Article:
Hudson Valley Parent

HVP August 2016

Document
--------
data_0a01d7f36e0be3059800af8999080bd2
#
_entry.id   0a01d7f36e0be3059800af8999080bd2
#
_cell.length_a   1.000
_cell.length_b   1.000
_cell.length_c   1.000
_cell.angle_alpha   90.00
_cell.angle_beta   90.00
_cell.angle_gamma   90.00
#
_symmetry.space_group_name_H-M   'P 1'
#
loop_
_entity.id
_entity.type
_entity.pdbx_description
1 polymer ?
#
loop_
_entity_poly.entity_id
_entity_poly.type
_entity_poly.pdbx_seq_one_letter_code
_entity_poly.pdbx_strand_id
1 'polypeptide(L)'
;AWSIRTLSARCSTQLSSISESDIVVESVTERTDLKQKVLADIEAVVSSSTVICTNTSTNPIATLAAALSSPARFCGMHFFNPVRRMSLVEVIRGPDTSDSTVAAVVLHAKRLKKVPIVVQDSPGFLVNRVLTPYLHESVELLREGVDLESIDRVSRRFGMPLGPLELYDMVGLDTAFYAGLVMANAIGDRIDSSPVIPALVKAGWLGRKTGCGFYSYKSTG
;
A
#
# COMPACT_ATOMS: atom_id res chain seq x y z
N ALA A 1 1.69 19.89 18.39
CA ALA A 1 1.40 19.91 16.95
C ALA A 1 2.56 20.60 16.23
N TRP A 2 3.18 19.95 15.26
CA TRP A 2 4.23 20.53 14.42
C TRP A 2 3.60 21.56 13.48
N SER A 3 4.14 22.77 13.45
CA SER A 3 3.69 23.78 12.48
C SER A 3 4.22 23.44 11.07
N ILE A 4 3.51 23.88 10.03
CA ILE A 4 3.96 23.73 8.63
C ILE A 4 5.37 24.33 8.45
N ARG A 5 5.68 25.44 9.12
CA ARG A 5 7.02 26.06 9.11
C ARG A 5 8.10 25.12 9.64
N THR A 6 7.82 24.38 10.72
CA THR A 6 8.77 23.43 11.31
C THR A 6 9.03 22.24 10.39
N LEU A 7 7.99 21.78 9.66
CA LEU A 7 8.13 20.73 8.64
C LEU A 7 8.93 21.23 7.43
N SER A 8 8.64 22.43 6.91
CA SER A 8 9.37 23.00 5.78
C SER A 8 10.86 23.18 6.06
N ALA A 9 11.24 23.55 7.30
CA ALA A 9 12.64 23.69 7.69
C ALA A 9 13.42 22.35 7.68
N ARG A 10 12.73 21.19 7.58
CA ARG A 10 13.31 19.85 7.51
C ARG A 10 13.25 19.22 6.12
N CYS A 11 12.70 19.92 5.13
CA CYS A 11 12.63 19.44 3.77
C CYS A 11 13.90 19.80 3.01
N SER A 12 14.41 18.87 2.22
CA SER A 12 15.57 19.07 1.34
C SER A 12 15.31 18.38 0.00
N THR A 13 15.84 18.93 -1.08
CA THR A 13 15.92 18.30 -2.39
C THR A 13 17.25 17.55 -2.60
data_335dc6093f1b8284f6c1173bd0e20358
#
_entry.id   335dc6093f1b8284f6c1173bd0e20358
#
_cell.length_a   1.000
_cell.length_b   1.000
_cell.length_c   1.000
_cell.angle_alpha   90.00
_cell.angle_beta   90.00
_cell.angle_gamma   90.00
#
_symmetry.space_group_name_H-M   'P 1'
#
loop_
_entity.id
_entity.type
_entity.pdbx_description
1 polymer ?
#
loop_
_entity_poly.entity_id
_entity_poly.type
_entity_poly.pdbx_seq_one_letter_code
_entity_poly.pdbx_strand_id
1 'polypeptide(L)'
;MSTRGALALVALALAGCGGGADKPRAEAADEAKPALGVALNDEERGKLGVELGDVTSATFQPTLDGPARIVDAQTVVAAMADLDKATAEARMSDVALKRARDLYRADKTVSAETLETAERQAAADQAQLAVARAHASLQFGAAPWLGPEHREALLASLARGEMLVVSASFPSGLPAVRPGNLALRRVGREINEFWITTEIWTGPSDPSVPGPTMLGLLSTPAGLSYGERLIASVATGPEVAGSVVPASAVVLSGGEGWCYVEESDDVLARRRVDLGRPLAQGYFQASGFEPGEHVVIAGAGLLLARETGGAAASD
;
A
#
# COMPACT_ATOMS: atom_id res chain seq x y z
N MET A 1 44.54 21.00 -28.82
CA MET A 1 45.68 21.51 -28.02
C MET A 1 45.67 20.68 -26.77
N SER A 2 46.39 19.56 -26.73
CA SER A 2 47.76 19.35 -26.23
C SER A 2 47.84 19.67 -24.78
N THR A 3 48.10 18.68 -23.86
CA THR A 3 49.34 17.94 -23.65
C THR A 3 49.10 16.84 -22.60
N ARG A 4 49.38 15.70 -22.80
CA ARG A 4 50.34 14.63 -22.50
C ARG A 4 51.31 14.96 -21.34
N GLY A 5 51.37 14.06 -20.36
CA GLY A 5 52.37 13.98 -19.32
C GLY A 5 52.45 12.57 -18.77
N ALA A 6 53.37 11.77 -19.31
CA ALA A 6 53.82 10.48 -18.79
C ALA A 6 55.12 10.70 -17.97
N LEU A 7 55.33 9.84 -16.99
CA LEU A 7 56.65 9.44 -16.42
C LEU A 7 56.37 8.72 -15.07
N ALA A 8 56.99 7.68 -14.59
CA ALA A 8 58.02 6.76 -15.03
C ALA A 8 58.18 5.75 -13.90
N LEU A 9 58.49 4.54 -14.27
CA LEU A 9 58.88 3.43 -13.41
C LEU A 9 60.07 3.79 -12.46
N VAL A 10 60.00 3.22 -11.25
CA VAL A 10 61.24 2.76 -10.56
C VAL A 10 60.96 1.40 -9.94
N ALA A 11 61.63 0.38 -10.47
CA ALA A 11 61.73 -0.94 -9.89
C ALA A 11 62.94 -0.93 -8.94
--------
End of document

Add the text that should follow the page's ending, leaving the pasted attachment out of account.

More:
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24 Hudson Valley Parent n August 2016 By LINDA FREEMAN I t wasn't long ago that children were routinely struck down by debilitating and often deadly diseases such as polio, measles and rubella. According to the Immunization Action Coalition, an epidemic that swept the nation in 1964 resulted in 12.5 million cases of rubella infec- tion, an estimated 20,000 newborns with congenital rubella syndrome (CRS), and excess fetal and neo-na- tal deaths that numbered in the thousands. The worst recorded polio epidemic in U.S. history occurred in 1952 with 57,628 reported cases. Today, the closest you may get to seeing someone with polio would be viewing photographs of wheel- chair-bound Franklin Delano Roos- evelt. Why? Because vaccines have all but eradicated such diseases in the U.S. In the beginning In 1966 the Center for Disease Control announced the first measles eradication campaign and within two years, measles incidence had decreased by more than 90% com- pared with pre-vaccine-era levels. In 1966, The World Health Assembly called for global smallpox eradi- cation in 1966 and by 1980, The World Health Assembly certified the world free of naturally occurring smallpox, making vaccinations now unnecessary. Vaccines have been called the greatest achievement in medical history and have proved so integral to the control and eradication of in- fectious diseases that many are now state mandated. "Vaccines for school-age children are required to protect against a number of diseases that were trans- Immunizing your school-aged child mitted prior to the development of immunizations," says Dr. Lori Hugg, a pediatrician with Crystal Run Healthcare in Newburgh. Preventing outbreaks Since infectious diseases are spread in close confines, schools are prime breeding grounds. To keep all children protected, states issue immunization schedules for every child who attends school, including vaccinations against hepatitis B, diphtheria, tetanus, pertussis, polio- myelitis, measles, mumps, rubella, varicella, and for September 2016, meningococcal disease. The immunization schedule itemizes what vaccines and boost- ers must be taken at what age and at what dosage (as determined by the Advisory Committee on Immu- nization Practices), affecting any child who attends day care, nursery school, kindergarten, elementary, middle or high school. Children will not be permitted to attend school without proof that he or she has received the required immunizations unless parents claim exemption for religious beliefs or medical contraindications - such as severe allergies to vaccine ingredi- ents - exist. At the heart of every parent is the desire to protect their child, which vaccines are designed to do by preventing infectious diseases. But as more and more vaccines are mandated, some parents are pushing back just as hard, leery of injecting a constant barrage of toxic substanc- es into the bodies of their healthy children. "As a family, we have always been very careful about what goes into our bodies...from food selections to pharmaceuticals," says Monica Meyle, a Kingston parent of two who decided to homeschool her children. "Just as it is the right of every citizen to know the ingredients before pur- chasing and consuming a food prod- uct. It is the parents' responsibility to make sure, beyond a shadow of a doubt, that their child will not be harmed or adversely affected." Autism connection? A vaccine controversy was stirred by a study from the 1990's that suggested a possible link between the MMR (mumps, measles, rubella) vaccine and autism. The study only involved 12 children and was later retracted. Further studies examining hundreds of thousands of children have found no link between the MMR vaccine and autism. There is some speculation that the autism-vaccine connection is just coincidence and that the age-specific timeline for immunizations and the age for recognizing that a child has autism might simply coincide. But as parents refuse immuniza- tion, the overall percentage of the vaccinated population drops, which opens the door for infectious diseas- es to re-establish themselves. "Although many of these diseases were effectively eradicated in the United States, outbreaks of condi-

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